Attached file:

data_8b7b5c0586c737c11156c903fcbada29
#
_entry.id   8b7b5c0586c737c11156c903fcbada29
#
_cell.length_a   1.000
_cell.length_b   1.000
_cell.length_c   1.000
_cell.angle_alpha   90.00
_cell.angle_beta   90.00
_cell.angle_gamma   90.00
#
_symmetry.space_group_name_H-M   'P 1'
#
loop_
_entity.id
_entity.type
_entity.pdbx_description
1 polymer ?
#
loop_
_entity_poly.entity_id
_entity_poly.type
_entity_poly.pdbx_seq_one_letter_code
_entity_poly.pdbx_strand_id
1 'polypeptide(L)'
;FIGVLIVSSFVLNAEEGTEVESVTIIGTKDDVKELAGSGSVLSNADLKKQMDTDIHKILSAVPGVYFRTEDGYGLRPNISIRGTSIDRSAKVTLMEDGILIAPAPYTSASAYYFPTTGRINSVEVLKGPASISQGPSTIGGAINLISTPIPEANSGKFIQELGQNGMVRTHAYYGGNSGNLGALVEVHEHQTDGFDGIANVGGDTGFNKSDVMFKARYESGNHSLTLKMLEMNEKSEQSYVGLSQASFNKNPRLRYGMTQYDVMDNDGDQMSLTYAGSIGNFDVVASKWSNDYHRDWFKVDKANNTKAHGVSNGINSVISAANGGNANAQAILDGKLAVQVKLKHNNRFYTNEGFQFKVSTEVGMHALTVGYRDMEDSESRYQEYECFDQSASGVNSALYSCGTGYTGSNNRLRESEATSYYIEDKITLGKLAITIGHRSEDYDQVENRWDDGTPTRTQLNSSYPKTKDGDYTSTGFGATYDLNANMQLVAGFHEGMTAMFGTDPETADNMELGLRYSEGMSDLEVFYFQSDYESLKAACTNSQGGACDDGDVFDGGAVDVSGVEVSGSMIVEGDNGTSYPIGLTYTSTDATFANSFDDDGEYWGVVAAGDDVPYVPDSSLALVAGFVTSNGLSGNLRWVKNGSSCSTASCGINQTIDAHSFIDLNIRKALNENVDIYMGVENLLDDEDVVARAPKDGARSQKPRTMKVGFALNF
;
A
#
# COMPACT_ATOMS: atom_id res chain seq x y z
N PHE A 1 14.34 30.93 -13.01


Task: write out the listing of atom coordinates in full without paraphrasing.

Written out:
data_8b7b5c0586c737c11156c903fcbada29
#
_entry.id   8b7b5c0586c737c11156c903fcbada29
#
_cell.length_a   1.000
_cell.length_b   1.000
_cell.length_c   1.000
_cell.angle_alpha   90.00
_cell.angle_beta   90.00
_cell.angle_gamma   90.00
#
_symmetry.space_group_name_H-M   'P 1'
#
loop_
_entity.id
_entity.type
_entity.pdbx_description
1 polymer ?
#
loop_
_entity_poly.entity_id
_entity_poly.type
_entity_poly.pdbx_seq_one_letter_code
_entity_poly.pdbx_strand_id
1 'polypeptide(L)'
;FIGVLIVSSFVLNAEEGTEVESVTIIGTKDDVKELAGSGSVLSNADLKKQMDTDIHKILSAVPGVYFRTEDGYGLRPNISIRGTSIDRSAKVTLMEDGILIAPAPYTSASAYYFPTTGRINSVEVLKGPASISQGPSTIGGAINLISTPIPEANSGKFIQELGQNGMVRTHAYYGGNSGNLGALVEVHEHQTDGFDGIANVGGDTGFNKSDVMFKARYESGNHSLTLKMLEMNEKSEQSYVGLSQASFNKNPRLRYGMTQYDVMDNDGDQMSLTYAGSIGNFDVVASKWSNDYHRDWFKVDKANNTKAHGVSNGINSVISAANGGNANAQAILDGKLAVQVKLKHNNRFYTNEGFQFKVSTEVGMHALTVGYRDMEDSESRYQEYECFDQSASGVNSALYSCGTGYTGSNNRLRESEATSYYIEDKITLGKLAITIGHRSEDYDQVENRWDDGTPTRTQLNSSYPKTKDGDYTSTGFGATYDLNANMQLVAGFHEGMTAMFGTDPETADNMELGLRYSEGMSDLEVFYFQSDYESLKAACTNSQGGACDDGDVFDGGAVDVSGVEVSGSMIVEGDNGTSYPIGLTYTSTDATFANSFDDDGEYWGVVAAGDDVPYVPDSSLALVAGFVTSNGLSGNLRWVKNGSSCSTASCGINQTIDAHSFIDLNIRKALNENVDIYMGVENLLDDEDVVARAPKDGARSQKPRTMKVGFALNF
;
A
#
# COMPACT_ATOMS: atom_id res chain seq x y z
N PHE A 1 14.34 30.93 -13.01